Mathers plans variety of programming for beginning of September


This photo taken in 2009 in Salvador, Bahia, Brazil, shows women wearing Baiana dress, which combines elements of African and European clothing. It is part of the Mathers Museum exhibit 'Costume: Performing Identities through Dress.' Courtesy Photo and Courtesy Photo

In past years, Mathers Museum of World Cultures has put on events and programming related to the fall semester’s College of Arts and Sciences Themester. This year, they are taking on the complex theme of beauty.

The museum will be host to a full scope of events Thursday exploring various topics both related to and separate from Themester.

Jason Jackson, director of the museum, said it will be a big day for Mathers. The festivities will start in the morning with opportunities to learn from visiting Indiana folk artists in residence.

Viki Graber, a basket maker; John Bundy, a decoy carver; John Bennett, an expert in blacksmithing; and Greg Adams, a willow furniture maker, will present their work with demonstrations beginning at 10:30 a.m.

One of Jackson’s colleagues will ask the artists questions during the narrative stage portion, beginning at 11:45 a.m.

“It’s a really interesting opportunity for students to come up and talk to them,” Jackson said. “If I were teaching any class, I would bring the students here.”

Mathers will also have demonstrations as part of the First Thursdays Festival, an initiative of the Arts and Humanities Council. The festival includes activities at the Eskenazi Museum of Art, Lilly Library, the School of Fine Arts and more, taking place in the center of campus.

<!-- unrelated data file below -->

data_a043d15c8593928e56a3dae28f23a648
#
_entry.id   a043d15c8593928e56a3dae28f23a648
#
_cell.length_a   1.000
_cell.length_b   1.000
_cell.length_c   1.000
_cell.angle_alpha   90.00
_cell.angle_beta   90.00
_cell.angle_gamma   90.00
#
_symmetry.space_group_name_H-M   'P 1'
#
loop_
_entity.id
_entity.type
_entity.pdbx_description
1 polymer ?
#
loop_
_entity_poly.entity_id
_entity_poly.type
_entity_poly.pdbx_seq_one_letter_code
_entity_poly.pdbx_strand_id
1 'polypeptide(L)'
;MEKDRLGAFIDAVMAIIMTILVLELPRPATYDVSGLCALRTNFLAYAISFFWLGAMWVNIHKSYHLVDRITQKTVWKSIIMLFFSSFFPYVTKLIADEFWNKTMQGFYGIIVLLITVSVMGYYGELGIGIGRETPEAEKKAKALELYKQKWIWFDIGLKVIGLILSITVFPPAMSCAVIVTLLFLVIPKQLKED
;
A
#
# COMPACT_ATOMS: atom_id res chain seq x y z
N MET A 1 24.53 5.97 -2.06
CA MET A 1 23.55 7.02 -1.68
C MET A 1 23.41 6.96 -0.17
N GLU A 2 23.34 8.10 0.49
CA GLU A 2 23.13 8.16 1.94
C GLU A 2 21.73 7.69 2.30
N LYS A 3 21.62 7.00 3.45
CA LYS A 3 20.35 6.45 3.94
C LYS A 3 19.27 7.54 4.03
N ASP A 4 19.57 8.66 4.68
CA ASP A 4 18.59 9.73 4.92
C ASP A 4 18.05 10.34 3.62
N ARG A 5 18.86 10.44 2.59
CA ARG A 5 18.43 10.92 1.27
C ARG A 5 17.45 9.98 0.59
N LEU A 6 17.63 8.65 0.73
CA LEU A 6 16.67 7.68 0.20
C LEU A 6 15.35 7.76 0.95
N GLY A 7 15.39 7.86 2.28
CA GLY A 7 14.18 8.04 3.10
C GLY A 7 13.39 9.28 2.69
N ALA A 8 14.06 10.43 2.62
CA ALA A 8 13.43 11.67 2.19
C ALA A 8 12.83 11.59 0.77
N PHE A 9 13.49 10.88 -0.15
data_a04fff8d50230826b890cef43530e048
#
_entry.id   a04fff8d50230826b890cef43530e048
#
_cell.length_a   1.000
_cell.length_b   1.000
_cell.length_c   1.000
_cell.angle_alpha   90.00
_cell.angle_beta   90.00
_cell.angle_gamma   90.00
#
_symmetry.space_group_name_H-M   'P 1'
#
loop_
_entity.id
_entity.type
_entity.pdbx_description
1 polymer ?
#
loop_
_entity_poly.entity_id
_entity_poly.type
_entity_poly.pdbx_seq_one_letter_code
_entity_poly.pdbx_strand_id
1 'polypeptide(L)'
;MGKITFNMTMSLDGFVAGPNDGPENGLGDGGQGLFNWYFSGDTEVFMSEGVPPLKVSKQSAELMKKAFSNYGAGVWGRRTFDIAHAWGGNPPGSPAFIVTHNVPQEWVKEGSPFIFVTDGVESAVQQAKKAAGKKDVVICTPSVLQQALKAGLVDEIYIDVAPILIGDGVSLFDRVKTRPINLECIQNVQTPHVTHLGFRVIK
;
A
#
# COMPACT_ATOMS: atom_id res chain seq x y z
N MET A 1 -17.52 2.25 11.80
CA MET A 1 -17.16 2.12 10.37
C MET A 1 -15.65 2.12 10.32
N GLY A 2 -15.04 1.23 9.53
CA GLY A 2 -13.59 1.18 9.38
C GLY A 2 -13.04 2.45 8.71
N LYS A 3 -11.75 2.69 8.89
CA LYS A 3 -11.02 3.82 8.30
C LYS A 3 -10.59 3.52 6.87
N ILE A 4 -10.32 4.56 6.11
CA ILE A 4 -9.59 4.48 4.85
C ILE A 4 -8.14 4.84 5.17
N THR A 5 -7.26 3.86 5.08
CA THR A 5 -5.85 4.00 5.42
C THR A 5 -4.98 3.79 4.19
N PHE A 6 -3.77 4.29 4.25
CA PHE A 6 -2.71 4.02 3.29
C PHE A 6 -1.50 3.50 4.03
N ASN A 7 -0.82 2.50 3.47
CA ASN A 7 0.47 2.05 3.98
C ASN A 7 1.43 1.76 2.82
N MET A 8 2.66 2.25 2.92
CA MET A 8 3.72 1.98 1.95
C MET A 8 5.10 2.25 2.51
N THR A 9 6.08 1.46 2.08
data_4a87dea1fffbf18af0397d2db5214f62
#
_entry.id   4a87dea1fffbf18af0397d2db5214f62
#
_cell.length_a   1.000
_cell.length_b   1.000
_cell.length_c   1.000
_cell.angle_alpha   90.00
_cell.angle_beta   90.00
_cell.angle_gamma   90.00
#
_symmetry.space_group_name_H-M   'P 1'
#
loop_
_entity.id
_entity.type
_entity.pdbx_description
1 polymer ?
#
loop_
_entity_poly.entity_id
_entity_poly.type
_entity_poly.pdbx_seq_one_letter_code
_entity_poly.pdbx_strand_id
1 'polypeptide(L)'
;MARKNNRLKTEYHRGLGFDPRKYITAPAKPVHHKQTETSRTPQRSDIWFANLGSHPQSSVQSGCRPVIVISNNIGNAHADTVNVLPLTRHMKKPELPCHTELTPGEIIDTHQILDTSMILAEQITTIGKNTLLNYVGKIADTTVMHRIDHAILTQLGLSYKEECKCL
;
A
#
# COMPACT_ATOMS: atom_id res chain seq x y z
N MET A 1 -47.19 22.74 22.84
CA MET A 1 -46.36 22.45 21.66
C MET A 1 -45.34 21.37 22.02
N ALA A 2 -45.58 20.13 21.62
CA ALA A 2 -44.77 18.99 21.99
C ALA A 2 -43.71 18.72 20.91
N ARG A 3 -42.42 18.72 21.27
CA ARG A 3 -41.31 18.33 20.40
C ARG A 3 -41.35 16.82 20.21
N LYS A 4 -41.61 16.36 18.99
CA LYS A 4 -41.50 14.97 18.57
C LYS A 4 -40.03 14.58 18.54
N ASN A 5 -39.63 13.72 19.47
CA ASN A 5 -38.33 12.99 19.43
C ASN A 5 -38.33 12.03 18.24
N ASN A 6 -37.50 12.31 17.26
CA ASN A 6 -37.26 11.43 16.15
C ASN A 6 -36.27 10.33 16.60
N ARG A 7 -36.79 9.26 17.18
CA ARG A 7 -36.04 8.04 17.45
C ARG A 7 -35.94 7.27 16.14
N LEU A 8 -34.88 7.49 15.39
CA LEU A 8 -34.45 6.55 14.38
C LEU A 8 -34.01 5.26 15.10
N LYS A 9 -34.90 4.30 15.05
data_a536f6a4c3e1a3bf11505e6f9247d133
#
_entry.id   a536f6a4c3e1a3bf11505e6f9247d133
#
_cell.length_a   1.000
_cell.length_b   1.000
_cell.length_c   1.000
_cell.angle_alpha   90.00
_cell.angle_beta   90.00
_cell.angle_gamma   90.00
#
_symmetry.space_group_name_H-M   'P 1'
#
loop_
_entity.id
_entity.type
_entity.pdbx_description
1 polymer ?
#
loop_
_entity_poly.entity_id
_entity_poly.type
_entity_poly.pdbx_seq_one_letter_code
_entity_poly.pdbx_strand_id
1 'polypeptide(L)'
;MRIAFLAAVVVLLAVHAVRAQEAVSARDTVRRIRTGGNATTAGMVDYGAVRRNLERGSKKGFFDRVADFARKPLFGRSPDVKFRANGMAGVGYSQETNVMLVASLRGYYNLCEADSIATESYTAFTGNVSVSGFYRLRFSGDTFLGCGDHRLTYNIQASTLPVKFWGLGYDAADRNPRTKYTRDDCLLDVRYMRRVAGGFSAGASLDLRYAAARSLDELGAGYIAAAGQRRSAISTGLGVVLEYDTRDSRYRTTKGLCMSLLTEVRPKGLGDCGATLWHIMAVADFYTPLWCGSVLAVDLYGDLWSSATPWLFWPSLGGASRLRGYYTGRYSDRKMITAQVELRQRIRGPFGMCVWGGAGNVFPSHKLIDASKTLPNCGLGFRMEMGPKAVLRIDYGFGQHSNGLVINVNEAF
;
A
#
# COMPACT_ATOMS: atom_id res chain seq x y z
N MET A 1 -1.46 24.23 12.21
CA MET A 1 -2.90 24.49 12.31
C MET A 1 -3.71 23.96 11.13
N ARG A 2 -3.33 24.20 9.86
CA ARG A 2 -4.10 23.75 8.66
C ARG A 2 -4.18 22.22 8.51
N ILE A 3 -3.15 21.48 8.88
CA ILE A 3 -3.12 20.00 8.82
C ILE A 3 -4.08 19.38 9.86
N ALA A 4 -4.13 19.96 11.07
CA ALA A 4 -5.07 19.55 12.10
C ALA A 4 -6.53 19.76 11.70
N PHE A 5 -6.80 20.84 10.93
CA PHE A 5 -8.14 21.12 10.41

Beginning at 5 p.m., Mathers will have a tent set up next to Woodburn Hall with the same visiting artists demonstrating their crafts.

“Siyazama: Traditional Arts, Education and AIDS in South Africa” takes its title from a Zulu word meaning “we are trying.” The exhibit explores the association between traditional craft and knowledge and how arts are being used to combat AIDS.

The exhibition stemmed from the South African National Cultural Heritage Project, which aims to train professionals across a variety of fields in best practices to work in South Africa. The project is supported by the Andrew W. Mellon Foundation, the Ford Foundation and Michigan State University. The School of Public Health, Bloomington and Themester are all sponsors of this exhibition.

Siyazama is one of three exhibitions at Mathers geared toward highlighting beauty in honor of this Themester. Patrons who come to the Siyazama opening at 7 p.m. tomorrow will also have a chance to see “Costume: Beauty, Meaning and Identity in Dress,” a photographic series exploring the power of costumes in communicating beauty, and “Hózhó: Navajo Beauty, Navajo Weavings.”

The theme of beauty is one that Jackson, who is also on the committee for Themester, said inspires necessary dialogue on a topic that is often left undiscussed.

“It turned out to be challenging in ways that were instructive,” Jackson said. “Beauty is something that everybody knows about, thinks about and has feelings about but that scholars, professors and academics tend to not want to go into, and there are reasons for that.”

Jackson said beauty is something that people might assume offers a lot of avenues for exploration and willing demonstrators, but it’s far more complicated than that.

“The idea of beauty is vexed — everybody loves a beautiful landscape, but thinking and talking about beauty is kind of hard,” Jackson said. “It’s a contested and difficult topic — that means it’s worth exploring. It didn’t come as easily as some thought. I’m really happy with what’s going on around campus and the museum this 

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